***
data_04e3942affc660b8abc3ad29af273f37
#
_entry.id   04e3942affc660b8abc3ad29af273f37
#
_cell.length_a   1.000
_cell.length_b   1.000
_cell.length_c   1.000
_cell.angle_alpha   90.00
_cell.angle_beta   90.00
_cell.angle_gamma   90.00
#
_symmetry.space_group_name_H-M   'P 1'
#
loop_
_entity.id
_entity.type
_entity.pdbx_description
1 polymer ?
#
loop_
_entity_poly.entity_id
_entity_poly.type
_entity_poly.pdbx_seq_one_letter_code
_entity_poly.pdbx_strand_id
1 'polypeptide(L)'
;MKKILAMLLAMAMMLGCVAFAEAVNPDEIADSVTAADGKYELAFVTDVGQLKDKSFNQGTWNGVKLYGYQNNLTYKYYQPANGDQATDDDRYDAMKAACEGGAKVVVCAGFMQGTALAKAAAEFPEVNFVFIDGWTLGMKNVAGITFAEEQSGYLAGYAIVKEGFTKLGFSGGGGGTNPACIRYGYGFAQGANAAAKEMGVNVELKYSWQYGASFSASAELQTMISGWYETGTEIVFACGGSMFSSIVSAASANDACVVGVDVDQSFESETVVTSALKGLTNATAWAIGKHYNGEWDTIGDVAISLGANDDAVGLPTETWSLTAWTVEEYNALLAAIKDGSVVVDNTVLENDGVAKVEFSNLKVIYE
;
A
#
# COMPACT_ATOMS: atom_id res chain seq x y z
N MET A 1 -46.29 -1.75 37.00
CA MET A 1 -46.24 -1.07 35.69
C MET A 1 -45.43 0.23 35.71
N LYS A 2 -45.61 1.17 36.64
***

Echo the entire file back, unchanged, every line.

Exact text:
data_04e3942affc660b8abc3ad29af273f37
#
_entry.id   04e3942affc660b8abc3ad29af273f37
#
_cell.length_a   1.000
_cell.length_b   1.000
_cell.length_c   1.000
_cell.angle_alpha   90.00
_cell.angle_beta   90.00
_cell.angle_gamma   90.00
#
_symmetry.space_group_name_H-M   'P 1'
#
loop_
_entity.id
_entity.type
_entity.pdbx_description
1 polymer ?
#
loop_
_entity_poly.entity_id
_entity_poly.type
_entity_poly.pdbx_seq_one_letter_code
_entity_poly.pdbx_strand_id
1 'polypeptide(L)'
;MKKILAMLLAMAMMLGCVAFAEAVNPDEIADSVTAADGKYELAFVTDVGQLKDKSFNQGTWNGVKLYGYQNNLTYKYYQPANGDQATDDDRYDAMKAACEGGAKVVVCAGFMQGTALAKAAAEFPEVNFVFIDGWTLGMKNVAGITFAEEQSGYLAGYAIVKEGFTKLGFSGGGGGTNPACIRYGYGFAQGANAAAKEMGVNVELKYSWQYGASFSASAELQTMISGWYETGTEIVFACGGSMFSSIVSAASANDACVVGVDVDQSFESETVVTSALKGLTNATAWAIGKHYNGEWDTIGDVAISLGANDDAVGLPTETWSLTAWTVEEYNALLAAIKDGSVVVDNTVLENDGVAKVEFSNLKVIYE
;
A
#
# COMPACT_ATOMS: atom_id res chain seq x y z
N MET A 1 -46.29 -1.75 37.00
CA MET A 1 -46.24 -1.07 35.69
C MET A 1 -45.43 0.23 35.71
N LYS A 2 -45.61 1.17 36.64